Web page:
MONDAY, Nov. 7 (HealthDay News) -- Use of K2, a synthetic cannabinoid, among adolescents is associated with ST-segment elevation-myocardial infarction (MI), according to a study published online Nov. 7 in Pediatrics.
Arshid Mir, M.D., from the University of Texas Southwestern Medical Center, and colleagues reported three cases presenting to the emergency department with chest pain after recent K2 use. They also presented recommendations to raise public awareness about the health implications of K2.
The investigators identified three patients who presented separately to emergency departments for chest pain within days of using K2. On the basis of ST-segment elevation and increased troponin, acute MI was confirmed in all three cases. Coronary angiography results were normal for two patients. Two of the patients had positive results for tetrahydrocannabinol in the urinary drug screen. None had significant past medical history or family history of premature cardiac disease. ST-elevation MI incidence is low among adolescents and as such, drug use should be suspected. Pediatricians and health care providers need to be alert for drug-induced toxicities, and such cases should be reported to local and national health authorities. Parents, health care workers, and adolescents should be educated about the potential health risks of synthetic cannabinoids.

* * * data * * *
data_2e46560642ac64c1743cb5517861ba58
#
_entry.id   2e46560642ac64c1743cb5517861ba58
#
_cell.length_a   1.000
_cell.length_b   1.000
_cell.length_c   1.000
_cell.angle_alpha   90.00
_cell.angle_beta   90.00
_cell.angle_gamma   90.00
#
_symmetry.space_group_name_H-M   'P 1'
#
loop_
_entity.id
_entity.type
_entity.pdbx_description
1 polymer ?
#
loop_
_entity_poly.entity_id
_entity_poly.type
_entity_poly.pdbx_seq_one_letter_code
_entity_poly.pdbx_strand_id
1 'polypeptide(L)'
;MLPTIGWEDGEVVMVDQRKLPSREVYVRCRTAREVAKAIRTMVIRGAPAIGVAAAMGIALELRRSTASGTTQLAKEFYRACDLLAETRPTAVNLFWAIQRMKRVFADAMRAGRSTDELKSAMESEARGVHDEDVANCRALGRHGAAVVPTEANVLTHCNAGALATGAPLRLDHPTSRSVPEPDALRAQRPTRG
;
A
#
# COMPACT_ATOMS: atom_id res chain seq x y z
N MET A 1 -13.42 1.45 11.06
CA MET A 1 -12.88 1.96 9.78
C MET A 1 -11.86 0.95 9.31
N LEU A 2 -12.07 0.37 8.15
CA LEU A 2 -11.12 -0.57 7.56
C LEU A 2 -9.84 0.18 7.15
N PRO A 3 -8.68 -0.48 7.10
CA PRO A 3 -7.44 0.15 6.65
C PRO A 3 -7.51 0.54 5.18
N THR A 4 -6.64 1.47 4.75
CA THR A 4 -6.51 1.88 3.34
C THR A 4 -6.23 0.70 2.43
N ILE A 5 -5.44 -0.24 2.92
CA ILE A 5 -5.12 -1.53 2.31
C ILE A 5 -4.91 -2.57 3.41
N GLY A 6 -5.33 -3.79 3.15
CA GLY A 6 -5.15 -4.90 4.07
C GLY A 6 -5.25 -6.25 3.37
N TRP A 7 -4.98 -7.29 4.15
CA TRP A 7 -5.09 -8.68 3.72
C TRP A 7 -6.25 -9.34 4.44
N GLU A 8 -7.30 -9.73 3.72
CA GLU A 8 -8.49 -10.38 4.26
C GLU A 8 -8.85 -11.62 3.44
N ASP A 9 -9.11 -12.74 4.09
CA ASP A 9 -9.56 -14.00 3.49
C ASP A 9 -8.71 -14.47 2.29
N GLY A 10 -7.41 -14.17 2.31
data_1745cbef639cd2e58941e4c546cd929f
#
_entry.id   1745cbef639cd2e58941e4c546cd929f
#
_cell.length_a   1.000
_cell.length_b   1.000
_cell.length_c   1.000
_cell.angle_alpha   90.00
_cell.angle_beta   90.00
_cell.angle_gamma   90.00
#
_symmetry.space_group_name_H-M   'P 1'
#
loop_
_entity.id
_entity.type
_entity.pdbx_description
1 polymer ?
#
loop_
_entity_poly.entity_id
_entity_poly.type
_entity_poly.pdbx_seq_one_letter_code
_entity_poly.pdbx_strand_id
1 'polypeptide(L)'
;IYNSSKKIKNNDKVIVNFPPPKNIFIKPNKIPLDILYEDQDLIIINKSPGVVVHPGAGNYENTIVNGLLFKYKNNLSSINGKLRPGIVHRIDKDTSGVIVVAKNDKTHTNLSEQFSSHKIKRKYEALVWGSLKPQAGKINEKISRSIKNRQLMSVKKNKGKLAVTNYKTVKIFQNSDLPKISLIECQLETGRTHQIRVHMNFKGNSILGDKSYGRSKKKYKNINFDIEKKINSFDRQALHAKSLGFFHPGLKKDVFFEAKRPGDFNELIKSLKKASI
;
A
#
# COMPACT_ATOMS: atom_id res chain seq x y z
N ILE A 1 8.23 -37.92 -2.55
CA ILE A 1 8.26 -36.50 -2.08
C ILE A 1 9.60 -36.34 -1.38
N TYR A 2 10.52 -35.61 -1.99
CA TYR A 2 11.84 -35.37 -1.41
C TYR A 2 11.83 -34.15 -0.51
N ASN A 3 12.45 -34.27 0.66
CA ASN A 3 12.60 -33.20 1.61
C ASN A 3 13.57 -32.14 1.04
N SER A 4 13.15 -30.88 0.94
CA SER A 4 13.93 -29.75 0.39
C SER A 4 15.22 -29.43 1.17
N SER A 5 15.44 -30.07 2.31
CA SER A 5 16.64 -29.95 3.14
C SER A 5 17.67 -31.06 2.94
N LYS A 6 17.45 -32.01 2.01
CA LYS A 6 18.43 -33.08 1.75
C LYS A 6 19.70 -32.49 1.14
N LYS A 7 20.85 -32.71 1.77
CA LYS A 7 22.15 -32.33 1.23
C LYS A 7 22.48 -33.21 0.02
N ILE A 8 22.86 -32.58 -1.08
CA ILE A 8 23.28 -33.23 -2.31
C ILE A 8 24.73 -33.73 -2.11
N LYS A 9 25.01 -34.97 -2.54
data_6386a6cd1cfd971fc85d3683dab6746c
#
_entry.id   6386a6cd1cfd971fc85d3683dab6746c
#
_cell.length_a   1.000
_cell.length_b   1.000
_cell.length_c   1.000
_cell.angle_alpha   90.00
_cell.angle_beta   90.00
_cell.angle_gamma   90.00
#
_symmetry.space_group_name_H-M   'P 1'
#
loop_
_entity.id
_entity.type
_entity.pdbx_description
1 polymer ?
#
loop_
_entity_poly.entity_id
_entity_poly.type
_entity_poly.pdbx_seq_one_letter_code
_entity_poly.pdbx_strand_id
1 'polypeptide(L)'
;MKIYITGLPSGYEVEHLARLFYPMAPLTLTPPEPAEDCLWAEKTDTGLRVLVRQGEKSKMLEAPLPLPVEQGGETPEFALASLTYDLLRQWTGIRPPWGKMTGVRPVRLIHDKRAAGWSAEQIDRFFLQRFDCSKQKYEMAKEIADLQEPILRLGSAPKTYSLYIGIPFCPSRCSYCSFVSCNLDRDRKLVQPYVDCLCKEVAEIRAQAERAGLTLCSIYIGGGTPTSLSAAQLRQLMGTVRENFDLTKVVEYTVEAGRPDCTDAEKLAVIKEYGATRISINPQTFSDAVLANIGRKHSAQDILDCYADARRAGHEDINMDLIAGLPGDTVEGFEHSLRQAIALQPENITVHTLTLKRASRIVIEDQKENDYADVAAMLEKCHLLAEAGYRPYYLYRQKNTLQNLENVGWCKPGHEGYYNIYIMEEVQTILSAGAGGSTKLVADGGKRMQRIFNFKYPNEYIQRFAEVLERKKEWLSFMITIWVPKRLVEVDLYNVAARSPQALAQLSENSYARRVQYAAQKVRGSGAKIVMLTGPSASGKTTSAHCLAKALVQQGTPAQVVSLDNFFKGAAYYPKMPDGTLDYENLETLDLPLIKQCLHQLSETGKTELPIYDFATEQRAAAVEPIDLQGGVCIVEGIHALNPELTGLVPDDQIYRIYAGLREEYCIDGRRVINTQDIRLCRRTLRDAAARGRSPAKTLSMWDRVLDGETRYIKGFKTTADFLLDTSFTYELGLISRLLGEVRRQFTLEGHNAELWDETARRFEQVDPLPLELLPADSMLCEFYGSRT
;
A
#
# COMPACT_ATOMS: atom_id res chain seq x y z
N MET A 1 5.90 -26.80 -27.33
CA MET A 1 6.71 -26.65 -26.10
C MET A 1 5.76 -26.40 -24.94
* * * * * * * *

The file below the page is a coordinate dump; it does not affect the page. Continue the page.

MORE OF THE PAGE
"K2 is not safe, undetectable fake marijuana but, rather, a potent and potentially harmful drug of abuse," the authors write.
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